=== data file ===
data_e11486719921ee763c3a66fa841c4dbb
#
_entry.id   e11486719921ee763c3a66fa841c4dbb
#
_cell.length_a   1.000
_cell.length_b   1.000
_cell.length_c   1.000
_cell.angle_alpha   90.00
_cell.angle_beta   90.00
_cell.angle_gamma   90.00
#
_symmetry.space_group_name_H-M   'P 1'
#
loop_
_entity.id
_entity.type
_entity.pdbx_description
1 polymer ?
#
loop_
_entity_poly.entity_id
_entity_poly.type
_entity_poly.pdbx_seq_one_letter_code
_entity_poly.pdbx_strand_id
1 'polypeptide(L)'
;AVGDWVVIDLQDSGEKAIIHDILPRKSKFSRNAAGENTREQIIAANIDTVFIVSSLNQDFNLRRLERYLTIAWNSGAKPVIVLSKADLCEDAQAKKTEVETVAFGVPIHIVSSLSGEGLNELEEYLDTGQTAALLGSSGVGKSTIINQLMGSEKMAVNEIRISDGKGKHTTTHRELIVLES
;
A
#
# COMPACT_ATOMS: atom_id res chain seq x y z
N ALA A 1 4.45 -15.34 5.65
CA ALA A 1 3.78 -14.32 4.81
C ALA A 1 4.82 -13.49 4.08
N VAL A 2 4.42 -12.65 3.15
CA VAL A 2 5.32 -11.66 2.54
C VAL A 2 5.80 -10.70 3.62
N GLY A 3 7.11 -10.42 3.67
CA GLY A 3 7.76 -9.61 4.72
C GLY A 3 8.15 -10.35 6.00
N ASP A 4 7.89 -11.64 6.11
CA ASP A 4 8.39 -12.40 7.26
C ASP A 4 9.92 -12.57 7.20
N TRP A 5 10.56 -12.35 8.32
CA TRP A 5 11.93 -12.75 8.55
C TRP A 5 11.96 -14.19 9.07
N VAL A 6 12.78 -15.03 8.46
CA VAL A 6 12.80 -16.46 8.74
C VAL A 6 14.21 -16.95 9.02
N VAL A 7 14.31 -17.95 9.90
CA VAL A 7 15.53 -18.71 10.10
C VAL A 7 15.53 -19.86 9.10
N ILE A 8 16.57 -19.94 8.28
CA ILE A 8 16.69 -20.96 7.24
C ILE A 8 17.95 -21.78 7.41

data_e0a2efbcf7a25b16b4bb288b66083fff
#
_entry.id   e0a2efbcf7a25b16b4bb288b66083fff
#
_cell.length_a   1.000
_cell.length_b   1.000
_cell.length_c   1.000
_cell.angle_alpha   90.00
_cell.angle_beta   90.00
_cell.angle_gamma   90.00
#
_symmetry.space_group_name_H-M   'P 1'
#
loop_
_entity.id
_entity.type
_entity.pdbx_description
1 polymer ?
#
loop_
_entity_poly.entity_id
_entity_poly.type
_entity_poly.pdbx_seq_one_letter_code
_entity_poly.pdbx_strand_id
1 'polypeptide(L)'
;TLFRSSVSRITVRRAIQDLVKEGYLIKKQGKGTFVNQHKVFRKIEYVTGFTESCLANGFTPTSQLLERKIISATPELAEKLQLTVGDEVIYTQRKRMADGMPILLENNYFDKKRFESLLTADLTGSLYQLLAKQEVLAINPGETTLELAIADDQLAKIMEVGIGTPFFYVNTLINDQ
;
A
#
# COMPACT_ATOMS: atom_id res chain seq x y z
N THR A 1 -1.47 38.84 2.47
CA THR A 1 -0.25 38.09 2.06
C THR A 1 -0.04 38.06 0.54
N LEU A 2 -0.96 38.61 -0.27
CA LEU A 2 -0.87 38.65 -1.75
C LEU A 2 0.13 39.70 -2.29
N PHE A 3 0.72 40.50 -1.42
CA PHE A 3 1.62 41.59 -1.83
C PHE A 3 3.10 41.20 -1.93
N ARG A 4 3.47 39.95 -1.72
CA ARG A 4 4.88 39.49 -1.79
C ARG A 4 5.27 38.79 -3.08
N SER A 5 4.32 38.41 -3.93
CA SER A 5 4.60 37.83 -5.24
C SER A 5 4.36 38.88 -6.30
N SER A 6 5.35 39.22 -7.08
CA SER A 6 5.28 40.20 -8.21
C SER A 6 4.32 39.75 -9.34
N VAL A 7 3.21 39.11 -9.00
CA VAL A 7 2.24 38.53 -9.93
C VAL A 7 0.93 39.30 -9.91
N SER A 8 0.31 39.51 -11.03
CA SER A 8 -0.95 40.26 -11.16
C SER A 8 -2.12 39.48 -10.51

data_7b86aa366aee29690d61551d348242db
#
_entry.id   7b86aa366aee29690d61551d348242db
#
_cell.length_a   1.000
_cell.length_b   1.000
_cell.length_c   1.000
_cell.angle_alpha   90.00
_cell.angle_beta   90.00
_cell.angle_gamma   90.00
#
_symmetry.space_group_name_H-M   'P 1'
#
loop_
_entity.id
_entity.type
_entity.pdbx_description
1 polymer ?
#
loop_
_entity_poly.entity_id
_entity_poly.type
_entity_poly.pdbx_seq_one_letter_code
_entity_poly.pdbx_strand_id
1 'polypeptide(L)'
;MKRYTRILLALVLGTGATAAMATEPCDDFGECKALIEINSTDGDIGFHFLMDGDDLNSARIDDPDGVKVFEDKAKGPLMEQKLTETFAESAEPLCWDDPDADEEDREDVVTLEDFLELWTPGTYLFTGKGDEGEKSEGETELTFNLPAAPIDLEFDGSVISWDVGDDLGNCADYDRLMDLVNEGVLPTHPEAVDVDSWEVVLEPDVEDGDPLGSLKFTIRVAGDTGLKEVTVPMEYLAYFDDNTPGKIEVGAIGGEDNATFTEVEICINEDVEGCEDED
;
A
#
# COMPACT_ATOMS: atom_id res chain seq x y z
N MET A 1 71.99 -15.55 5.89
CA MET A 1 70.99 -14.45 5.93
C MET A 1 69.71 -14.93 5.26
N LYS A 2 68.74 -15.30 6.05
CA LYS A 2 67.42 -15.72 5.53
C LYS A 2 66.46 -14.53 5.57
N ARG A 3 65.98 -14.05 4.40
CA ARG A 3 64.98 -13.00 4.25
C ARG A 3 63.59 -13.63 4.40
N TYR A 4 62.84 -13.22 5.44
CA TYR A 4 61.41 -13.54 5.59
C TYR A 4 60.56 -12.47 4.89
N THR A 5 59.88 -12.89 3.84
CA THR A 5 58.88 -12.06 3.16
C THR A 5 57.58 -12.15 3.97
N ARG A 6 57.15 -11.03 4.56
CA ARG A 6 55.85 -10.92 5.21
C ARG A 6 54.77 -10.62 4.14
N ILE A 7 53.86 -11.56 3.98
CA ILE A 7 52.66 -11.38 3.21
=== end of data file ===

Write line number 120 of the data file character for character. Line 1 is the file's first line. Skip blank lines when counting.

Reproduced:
_symmetry.space_group_name_H-M   'P 1'